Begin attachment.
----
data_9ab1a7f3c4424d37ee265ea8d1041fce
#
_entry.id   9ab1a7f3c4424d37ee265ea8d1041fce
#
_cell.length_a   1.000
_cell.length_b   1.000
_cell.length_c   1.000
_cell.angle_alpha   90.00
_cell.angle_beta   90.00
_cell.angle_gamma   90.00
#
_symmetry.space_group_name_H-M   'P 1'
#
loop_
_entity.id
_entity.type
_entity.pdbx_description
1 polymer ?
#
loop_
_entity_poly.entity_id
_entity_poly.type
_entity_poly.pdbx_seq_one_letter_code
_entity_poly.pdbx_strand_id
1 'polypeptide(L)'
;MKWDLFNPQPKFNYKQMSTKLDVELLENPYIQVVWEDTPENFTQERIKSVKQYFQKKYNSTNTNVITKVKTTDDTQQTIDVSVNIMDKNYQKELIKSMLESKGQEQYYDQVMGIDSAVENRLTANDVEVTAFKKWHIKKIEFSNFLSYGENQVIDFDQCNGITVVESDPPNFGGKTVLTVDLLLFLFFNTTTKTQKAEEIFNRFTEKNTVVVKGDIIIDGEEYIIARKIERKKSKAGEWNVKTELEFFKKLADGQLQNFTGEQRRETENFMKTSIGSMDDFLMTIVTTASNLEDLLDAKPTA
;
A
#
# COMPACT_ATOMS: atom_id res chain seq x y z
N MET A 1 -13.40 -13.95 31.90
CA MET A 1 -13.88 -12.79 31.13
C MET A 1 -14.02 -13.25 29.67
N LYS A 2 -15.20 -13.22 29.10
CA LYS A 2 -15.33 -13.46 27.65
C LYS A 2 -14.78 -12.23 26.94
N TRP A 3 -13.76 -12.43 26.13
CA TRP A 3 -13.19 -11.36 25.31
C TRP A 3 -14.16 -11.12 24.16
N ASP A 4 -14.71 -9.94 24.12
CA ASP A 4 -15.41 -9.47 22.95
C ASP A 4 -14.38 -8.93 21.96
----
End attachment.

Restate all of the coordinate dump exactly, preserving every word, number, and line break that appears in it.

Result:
data_9ab1a7f3c4424d37ee265ea8d1041fce
#
_entry.id   9ab1a7f3c4424d37ee265ea8d1041fce
#
_cell.length_a   1.000
_cell.length_b   1.000
_cell.length_c   1.000
_cell.angle_alpha   90.00
_cell.angle_beta   90.00
_cell.angle_gamma   90.00
#
_symmetry.space_group_name_H-M   'P 1'
#
loop_
_entity.id
_entity.type
_entity.pdbx_description
1 polymer ?
#
loop_
_entity_poly.entity_id
_entity_poly.type
_entity_poly.pdbx_seq_one_letter_code
_entity_poly.pdbx_strand_id
1 'polypeptide(L)'
;MKWDLFNPQPKFNYKQMSTKLDVELLENPYIQVVWEDTPENFTQERIKSVKQYFQKKYNSTNTNVITKVKTTDDTQQTIDVSVNIMDKNYQKELIKSMLESKGQEQYYDQVMGIDSAVENRLTANDVEVTAFKKWHIKKIEFSNFLSYGENQVIDFDQCNGITVVESDPPNFGGKTVLTVDLLLFLFFNTTTKTQKAEEIFNRFTEKNTVVVKGDIIIDGEEYIIARKIERKKSKAGEWNVKTELEFFKKLADGQLQNFTGEQRRETENFMKTSIGSMDDFLMTIVTTASNLEDLLDAKPTA
;
A
#
# COMPACT_ATOMS: atom_id res chain seq x y z
N MET A 1 -13.40 -13.95 31.90
CA MET A 1 -13.88 -12.79 31.13
C MET A 1 -14.02 -13.25 29.67
N LYS A 2 -15.20 -13.22 29.10
CA LYS A 2 -15.33 -13.46 27.65
C LYS A 2 -14.78 -12.23 26.94
N TRP A 3 -13.76 -12.43 26.13
CA TRP A 3 -13.19 -11.36 25.31
C TRP A 3 -14.16 -11.12 24.16
N ASP A 4 -14.71 -9.94 24.12
CA ASP A 4 -15.41 -9.47 22.95
C ASP A 4 -14.38 -8.93 21.96